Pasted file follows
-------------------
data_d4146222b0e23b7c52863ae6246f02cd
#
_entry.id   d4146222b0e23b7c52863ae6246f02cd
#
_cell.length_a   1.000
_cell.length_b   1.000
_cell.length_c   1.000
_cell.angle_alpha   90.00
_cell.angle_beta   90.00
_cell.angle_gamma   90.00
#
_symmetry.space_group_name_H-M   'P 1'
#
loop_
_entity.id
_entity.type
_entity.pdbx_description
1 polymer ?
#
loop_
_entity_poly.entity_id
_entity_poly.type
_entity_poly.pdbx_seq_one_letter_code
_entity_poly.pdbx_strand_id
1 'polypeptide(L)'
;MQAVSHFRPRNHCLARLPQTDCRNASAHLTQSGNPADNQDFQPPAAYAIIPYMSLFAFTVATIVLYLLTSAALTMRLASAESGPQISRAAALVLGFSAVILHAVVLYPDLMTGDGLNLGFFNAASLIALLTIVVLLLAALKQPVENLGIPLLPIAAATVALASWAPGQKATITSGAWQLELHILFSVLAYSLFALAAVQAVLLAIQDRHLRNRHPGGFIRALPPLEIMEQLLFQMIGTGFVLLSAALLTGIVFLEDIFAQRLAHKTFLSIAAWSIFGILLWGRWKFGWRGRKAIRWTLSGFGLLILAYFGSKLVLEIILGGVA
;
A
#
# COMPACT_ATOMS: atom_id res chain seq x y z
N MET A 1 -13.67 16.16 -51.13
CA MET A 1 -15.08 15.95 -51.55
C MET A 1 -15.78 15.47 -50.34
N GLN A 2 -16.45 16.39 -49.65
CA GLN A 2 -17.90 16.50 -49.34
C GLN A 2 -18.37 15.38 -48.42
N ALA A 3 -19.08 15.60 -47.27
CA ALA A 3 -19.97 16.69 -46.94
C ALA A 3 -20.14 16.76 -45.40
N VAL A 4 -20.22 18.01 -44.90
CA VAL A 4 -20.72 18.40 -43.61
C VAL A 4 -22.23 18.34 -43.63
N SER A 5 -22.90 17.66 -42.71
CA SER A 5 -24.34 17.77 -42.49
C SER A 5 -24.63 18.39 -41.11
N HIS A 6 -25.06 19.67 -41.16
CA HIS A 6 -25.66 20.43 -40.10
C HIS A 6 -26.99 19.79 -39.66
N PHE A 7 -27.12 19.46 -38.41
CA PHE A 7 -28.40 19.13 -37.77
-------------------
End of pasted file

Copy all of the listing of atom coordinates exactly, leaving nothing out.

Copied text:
data_d4146222b0e23b7c52863ae6246f02cd
#
_entry.id   d4146222b0e23b7c52863ae6246f02cd
#
_cell.length_a   1.000
_cell.length_b   1.000
_cell.length_c   1.000
_cell.angle_alpha   90.00
_cell.angle_beta   90.00
_cell.angle_gamma   90.00
#
_symmetry.space_group_name_H-M   'P 1'
#
loop_
_entity.id
_entity.type
_entity.pdbx_description
1 polymer ?
#
loop_
_entity_poly.entity_id
_entity_poly.type
_entity_poly.pdbx_seq_one_letter_code
_entity_poly.pdbx_strand_id
1 'polypeptide(L)'
;MQAVSHFRPRNHCLARLPQTDCRNASAHLTQSGNPADNQDFQPPAAYAIIPYMSLFAFTVATIVLYLLTSAALTMRLASAESGPQISRAAALVLGFSAVILHAVVLYPDLMTGDGLNLGFFNAASLIALLTIVVLLLAALKQPVENLGIPLLPIAAATVALASWAPGQKATITSGAWQLELHILFSVLAYSLFALAAVQAVLLAIQDRHLRNRHPGGFIRALPPLEIMEQLLFQMIGTGFVLLSAALLTGIVFLEDIFAQRLAHKTFLSIAAWSIFGILLWGRWKFGWRGRKAIRWTLSGFGLLILAYFGSKLVLEIILGGVA
;
A
#
# COMPACT_ATOMS: atom_id res chain seq x y z
N MET A 1 -13.67 16.16 -51.13
CA MET A 1 -15.08 15.95 -51.55
C MET A 1 -15.78 15.47 -50.34
N GLN A 2 -16.45 16.39 -49.65
CA GLN A 2 -17.90 16.50 -49.34
C GLN A 2 -18.37 15.38 -48.42
N ALA A 3 -19.08 15.60 -47.27
CA ALA A 3 -19.97 16.69 -46.94
C ALA A 3 -20.14 16.76 -45.40
N VAL A 4 -20.22 18.01 -44.90
CA VAL A 4 -20.72 18.40 -43.61
C VAL A 4 -22.23 18.34 -43.63
N SER A 5 -22.90 17.66 -42.71
CA SER A 5 -24.34 17.77 -42.49
C SER A 5 -24.63 18.39 -41.11
N HIS A 6 -25.06 19.67 -41.16
CA HIS A 6 -25.66 20.43 -40.10
C HIS A 6 -26.99 19.79 -39.66
N PHE A 7 -27.12 19.46 -38.41
CA PHE A 7 -28.40 19.13 -37.77